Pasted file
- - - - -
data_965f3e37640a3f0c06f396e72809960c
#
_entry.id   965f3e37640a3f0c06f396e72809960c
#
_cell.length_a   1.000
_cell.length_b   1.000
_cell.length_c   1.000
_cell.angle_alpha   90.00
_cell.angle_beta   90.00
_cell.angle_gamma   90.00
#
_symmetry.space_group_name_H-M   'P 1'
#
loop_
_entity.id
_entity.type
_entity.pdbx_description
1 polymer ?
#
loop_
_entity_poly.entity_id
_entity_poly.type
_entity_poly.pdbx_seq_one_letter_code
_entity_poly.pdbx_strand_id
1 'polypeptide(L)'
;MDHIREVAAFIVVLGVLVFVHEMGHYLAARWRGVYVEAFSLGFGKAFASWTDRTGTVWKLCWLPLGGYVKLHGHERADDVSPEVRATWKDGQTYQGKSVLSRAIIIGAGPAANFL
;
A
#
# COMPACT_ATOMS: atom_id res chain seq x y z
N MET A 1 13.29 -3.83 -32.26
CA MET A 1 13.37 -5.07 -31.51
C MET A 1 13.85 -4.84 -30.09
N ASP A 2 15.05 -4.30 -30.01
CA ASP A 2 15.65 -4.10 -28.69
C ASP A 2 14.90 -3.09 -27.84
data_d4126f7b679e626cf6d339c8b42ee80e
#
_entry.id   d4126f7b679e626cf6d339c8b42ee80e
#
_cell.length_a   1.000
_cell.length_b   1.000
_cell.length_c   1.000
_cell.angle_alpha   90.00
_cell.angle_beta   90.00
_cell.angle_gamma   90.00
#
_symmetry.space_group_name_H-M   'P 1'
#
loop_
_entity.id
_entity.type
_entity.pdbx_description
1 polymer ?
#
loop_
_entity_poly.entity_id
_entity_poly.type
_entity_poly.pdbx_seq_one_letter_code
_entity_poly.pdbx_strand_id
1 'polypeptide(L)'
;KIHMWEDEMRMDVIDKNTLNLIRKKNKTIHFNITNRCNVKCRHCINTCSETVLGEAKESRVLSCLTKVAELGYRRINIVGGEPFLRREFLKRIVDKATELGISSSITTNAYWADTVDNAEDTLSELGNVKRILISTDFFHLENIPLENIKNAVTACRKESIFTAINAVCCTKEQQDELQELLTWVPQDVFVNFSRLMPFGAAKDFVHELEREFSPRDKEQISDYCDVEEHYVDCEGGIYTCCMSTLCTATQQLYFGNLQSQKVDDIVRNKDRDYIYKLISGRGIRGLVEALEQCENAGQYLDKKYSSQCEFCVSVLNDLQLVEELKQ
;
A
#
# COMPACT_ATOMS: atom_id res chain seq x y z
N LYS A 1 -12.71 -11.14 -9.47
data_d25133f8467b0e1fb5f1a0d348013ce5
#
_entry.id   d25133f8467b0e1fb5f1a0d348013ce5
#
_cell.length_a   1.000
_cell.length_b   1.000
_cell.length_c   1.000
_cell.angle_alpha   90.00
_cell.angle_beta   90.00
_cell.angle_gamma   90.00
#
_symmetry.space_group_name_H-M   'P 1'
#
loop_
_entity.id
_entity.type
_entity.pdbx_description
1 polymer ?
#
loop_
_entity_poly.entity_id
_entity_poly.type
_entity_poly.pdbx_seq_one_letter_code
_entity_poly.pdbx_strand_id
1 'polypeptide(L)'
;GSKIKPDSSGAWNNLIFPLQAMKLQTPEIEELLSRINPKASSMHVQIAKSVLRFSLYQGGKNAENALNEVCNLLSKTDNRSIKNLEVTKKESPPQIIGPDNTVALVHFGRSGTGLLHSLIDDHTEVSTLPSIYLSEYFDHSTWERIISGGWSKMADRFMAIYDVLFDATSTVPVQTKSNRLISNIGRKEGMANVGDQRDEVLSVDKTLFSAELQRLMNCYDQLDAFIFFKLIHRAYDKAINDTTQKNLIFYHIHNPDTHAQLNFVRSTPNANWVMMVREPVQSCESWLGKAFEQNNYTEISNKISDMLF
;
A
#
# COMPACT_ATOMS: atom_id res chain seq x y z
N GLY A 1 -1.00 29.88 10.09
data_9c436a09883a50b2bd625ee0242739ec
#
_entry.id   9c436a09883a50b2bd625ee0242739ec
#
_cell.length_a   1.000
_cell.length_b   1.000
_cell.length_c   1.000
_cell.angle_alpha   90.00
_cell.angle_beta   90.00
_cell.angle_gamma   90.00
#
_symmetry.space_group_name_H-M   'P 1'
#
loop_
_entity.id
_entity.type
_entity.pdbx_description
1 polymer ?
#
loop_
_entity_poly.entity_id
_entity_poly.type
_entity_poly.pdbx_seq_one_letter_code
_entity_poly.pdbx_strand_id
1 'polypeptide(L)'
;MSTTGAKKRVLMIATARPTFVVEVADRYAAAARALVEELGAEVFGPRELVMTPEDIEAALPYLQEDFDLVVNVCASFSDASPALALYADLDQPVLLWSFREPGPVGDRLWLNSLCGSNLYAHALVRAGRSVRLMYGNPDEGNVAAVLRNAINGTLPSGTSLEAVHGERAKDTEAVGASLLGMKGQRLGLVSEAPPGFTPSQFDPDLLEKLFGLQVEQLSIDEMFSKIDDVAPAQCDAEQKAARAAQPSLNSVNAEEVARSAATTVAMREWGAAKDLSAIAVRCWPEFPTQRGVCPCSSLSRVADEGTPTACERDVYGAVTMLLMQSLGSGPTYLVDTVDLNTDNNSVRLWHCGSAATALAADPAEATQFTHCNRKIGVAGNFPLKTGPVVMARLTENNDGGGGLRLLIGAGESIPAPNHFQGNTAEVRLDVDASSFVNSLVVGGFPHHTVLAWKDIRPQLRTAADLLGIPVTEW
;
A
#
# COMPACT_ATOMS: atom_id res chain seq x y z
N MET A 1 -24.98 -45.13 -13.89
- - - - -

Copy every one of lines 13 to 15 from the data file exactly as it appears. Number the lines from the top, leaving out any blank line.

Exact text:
#
loop_
_entity.id